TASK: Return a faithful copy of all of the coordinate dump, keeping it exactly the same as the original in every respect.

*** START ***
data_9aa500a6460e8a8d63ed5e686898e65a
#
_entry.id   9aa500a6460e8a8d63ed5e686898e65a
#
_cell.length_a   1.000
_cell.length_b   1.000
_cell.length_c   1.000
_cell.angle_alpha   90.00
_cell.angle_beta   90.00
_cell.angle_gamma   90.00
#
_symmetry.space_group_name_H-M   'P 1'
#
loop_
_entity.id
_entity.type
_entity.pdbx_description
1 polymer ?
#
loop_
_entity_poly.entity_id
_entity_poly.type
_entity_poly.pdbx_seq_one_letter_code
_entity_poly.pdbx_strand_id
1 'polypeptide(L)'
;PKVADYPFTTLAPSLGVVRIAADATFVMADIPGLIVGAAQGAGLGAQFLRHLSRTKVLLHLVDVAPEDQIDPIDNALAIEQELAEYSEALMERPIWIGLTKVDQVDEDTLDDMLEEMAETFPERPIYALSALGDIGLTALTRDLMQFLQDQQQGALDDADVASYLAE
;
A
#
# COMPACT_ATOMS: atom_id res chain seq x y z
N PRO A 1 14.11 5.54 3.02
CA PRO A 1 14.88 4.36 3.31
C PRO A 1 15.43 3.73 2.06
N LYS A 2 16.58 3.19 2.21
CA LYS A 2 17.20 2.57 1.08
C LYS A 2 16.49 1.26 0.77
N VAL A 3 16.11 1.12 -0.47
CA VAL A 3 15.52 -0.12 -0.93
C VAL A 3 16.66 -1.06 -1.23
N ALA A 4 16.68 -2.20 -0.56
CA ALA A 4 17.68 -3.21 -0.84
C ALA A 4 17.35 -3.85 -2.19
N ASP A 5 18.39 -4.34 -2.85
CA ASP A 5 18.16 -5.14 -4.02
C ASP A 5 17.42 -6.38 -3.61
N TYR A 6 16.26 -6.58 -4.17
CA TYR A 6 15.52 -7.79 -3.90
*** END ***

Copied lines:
data_9aa500a6460e8a8d63ed5e686898e65a
#
_entry.id   9aa500a6460e8a8d63ed5e686898e65a
#
_cell.length_a   1.000
_cell.length_b   1.000
_cell.length_c   1.000
_cell.angle_alpha   90.00
_cell.angle_beta   90.00
_cell.angle_gamma   90.00
#
_symmetry.space_group_name_H-M   'P 1'
#
loop_
_entity.id
_entity.type
_entity.pdbx_description
1 polymer ?
#
loop_
_entity_poly.entity_id
_entity_poly.type
_entity_poly.pdbx_seq_one_letter_code
_entity_poly.pdbx_strand_id
1 'polypeptide(L)'
;PKVADYPFTTLAPSLGVVRIAADATFVMADIPGLIVGAAQGAGLGAQFLRHLSRTKVLLHLVDVAPEDQIDPIDNALAIEQELAEYSEALMERPIWIGLTKVDQVDEDTLDDMLEEMAETFPERPIYALSALGDIGLTALTRDLMQFLQDQQQGALDDADVASYLAE
;
A
#
# COMPACT_ATOMS: atom_id res chain seq x y z
N PRO A 1 14.11 5.54 3.02
CA PRO A 1 14.88 4.36 3.31
C PRO A 1 15.43 3.73 2.06
N LYS A 2 16.58 3.19 2.21
CA LYS A 2 17.20 2.57 1.08
C LYS A 2 16.49 1.26 0.77
N VAL A 3 16.11 1.12 -0.47
CA VAL A 3 15.52 -0.12 -0.93
C VAL A 3 16.66 -1.06 -1.23
N ALA A 4 16.68 -2.20 -0.56
CA ALA A 4 17.68 -3.21 -0.84
C ALA A 4 17.35 -3.85 -2.19
N ASP A 5 18.39 -4.34 -2.85
CA ASP A 5 18.16 -5.14 -4.02
C ASP A 5 17.42 -6.38 -3.61
N TYR A 6 16.26 -6.58 -4.17
CA TYR A 6 15.52 -7.79 -3.90